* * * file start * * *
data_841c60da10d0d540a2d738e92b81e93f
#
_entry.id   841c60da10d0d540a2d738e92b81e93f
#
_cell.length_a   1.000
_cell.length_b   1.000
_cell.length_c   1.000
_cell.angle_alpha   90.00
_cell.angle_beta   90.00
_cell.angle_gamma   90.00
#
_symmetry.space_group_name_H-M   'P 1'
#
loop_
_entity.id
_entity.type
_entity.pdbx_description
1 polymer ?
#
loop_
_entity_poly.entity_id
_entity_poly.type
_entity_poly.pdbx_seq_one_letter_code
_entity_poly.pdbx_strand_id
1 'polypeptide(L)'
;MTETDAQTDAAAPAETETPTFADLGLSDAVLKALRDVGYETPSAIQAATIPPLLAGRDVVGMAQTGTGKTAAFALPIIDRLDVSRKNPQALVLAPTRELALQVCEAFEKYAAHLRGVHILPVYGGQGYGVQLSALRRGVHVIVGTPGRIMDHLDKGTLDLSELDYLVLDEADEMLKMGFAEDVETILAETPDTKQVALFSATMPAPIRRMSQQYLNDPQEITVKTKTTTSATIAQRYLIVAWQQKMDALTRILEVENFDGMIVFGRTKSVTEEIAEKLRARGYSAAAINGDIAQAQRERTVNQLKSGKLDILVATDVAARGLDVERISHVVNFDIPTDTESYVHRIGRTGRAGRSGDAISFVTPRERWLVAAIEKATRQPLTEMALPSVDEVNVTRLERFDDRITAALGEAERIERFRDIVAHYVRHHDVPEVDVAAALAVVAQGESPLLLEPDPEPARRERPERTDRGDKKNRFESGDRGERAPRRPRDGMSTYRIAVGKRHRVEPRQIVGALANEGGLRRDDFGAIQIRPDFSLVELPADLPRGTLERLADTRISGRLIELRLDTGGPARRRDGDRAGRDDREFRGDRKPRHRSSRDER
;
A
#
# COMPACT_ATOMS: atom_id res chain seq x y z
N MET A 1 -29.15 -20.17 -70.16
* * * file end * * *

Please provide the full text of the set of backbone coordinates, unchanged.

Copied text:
data_841c60da10d0d540a2d738e92b81e93f
#
_entry.id   841c60da10d0d540a2d738e92b81e93f
#
_cell.length_a   1.000
_cell.length_b   1.000
_cell.length_c   1.000
_cell.angle_alpha   90.00
_cell.angle_beta   90.00
_cell.angle_gamma   90.00
#
_symmetry.space_group_name_H-M   'P 1'
#
loop_
_entity.id
_entity.type
_entity.pdbx_description
1 polymer ?
#
loop_
_entity_poly.entity_id
_entity_poly.type
_entity_poly.pdbx_seq_one_letter_code
_entity_poly.pdbx_strand_id
1 'polypeptide(L)'
;MTETDAQTDAAAPAETETPTFADLGLSDAVLKALRDVGYETPSAIQAATIPPLLAGRDVVGMAQTGTGKTAAFALPIIDRLDVSRKNPQALVLAPTRELALQVCEAFEKYAAHLRGVHILPVYGGQGYGVQLSALRRGVHVIVGTPGRIMDHLDKGTLDLSELDYLVLDEADEMLKMGFAEDVETILAETPDTKQVALFSATMPAPIRRMSQQYLNDPQEITVKTKTTTSATIAQRYLIVAWQQKMDALTRILEVENFDGMIVFGRTKSVTEEIAEKLRARGYSAAAINGDIAQAQRERTVNQLKSGKLDILVATDVAARGLDVERISHVVNFDIPTDTESYVHRIGRTGRAGRSGDAISFVTPRERWLVAAIEKATRQPLTEMALPSVDEVNVTRLERFDDRITAALGEAERIERFRDIVAHYVRHHDVPEVDVAAALAVVAQGESPLLLEPDPEPARRERPERTDRGDKKNRFESGDRGERAPRRPRDGMSTYRIAVGKRHRVEPRQIVGALANEGGLRRDDFGAIQIRPDFSLVELPADLPRGTLERLADTRISGRLIELRLDTGGPARRRDGDRAGRDDREFRGDRKPRHRSSRDER
;
A
#
# COMPACT_ATOMS: atom_id res chain seq x y z
N MET A 1 -29.15 -20.17 -70.16